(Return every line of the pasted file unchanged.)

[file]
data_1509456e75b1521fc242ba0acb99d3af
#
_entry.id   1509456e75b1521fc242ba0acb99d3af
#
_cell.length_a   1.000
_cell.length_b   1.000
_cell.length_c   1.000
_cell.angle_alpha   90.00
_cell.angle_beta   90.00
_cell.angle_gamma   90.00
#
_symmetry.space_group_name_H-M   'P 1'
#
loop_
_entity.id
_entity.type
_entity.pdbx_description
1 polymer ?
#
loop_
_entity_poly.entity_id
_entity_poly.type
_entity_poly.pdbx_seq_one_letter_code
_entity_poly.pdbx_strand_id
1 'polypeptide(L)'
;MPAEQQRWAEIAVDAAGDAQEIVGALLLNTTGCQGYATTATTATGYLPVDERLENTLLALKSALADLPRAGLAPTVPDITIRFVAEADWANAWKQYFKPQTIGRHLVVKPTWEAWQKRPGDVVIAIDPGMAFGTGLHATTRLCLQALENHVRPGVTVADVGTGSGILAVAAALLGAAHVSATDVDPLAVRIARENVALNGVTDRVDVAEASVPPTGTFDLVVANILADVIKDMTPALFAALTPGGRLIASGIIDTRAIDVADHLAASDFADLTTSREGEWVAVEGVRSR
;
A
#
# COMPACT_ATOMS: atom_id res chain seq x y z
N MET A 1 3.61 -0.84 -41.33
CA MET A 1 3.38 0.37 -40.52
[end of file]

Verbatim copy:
data_1509456e75b1521fc242ba0acb99d3af
#
_entry.id   1509456e75b1521fc242ba0acb99d3af
#
_cell.length_a   1.000
_cell.length_b   1.000
_cell.length_c   1.000
_cell.angle_alpha   90.00
_cell.angle_beta   90.00
_cell.angle_gamma   90.00
#
_symmetry.space_group_name_H-M   'P 1'
#
loop_
_entity.id
_entity.type
_entity.pdbx_description
1 polymer ?
#
loop_
_entity_poly.entity_id
_entity_poly.type
_entity_poly.pdbx_seq_one_letter_code
_entity_poly.pdbx_strand_id
1 'polypeptide(L)'
;MPAEQQRWAEIAVDAAGDAQEIVGALLLNTTGCQGYATTATTATGYLPVDERLENTLLALKSALADLPRAGLAPTVPDITIRFVAEADWANAWKQYFKPQTIGRHLVVKPTWEAWQKRPGDVVIAIDPGMAFGTGLHATTRLCLQALENHVRPGVTVADVGTGSGILAVAAALLGAAHVSATDVDPLAVRIARENVALNGVTDRVDVAEASVPPTGTFDLVVANILADVIKDMTPALFAALTPGGRLIASGIIDTRAIDVADHLAASDFADLTTSREGEWVAVEGVRSR
;
A
#
# COMPACT_ATOMS: atom_id res chain seq x y z
N MET A 1 3.61 -0.84 -41.33
CA MET A 1 3.38 0.37 -40.52